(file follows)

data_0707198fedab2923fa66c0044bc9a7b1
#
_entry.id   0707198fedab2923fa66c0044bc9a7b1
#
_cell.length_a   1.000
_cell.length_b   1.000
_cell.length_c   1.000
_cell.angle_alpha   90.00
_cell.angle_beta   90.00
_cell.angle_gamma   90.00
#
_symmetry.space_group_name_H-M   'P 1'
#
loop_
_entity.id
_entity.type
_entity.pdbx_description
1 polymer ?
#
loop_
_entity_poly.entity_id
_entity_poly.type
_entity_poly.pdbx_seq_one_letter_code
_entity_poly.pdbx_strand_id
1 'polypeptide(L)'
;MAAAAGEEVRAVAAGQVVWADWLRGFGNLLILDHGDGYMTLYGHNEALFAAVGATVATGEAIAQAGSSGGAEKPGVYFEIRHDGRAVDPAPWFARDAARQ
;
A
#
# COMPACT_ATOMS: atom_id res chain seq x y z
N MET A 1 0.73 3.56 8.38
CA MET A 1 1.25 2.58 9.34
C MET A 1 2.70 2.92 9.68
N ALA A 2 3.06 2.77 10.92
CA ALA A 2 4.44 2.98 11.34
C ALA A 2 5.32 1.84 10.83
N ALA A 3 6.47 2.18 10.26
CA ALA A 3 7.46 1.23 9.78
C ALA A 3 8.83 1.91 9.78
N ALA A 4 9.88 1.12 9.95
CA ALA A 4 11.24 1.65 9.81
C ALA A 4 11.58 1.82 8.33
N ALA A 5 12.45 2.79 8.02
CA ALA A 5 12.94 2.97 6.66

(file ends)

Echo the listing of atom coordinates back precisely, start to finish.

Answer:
data_0707198fedab2923fa66c0044bc9a7b1
#
_entry.id   0707198fedab2923fa66c0044bc9a7b1
#
_cell.length_a   1.000
_cell.length_b   1.000
_cell.length_c   1.000
_cell.angle_alpha   90.00
_cell.angle_beta   90.00
_cell.angle_gamma   90.00
#
_symmetry.space_group_name_H-M   'P 1'
#
loop_
_entity.id
_entity.type
_entity.pdbx_description
1 polymer ?
#
loop_
_entity_poly.entity_id
_entity_poly.type
_entity_poly.pdbx_seq_one_letter_code
_entity_poly.pdbx_strand_id
1 'polypeptide(L)'
;MAAAAGEEVRAVAAGQVVWADWLRGFGNLLILDHGDGYMTLYGHNEALFAAVGATVATGEAIAQAGSSGGAEKPGVYFEIRHDGRAVDPAPWFARDAARQ
;
A
#
# COMPACT_ATOMS: atom_id res chain seq x y z
N MET A 1 0.73 3.56 8.38
CA MET A 1 1.25 2.58 9.34
C MET A 1 2.70 2.92 9.68
N ALA A 2 3.06 2.77 10.92
CA ALA A 2 4.44 2.98 11.34
C ALA A 2 5.32 1.84 10.83
N ALA A 3 6.47 2.18 10.26
CA ALA A 3 7.46 1.23 9.78
C ALA A 3 8.83 1.91 9.78
N ALA A 4 9.88 1.12 9.95
CA ALA A 4 11.24 1.65 9.81
C ALA A 4 11.58 1.82 8.33
N ALA A 5 12.45 2.79 8.02
CA ALA A 5 12.94 2.97 6.66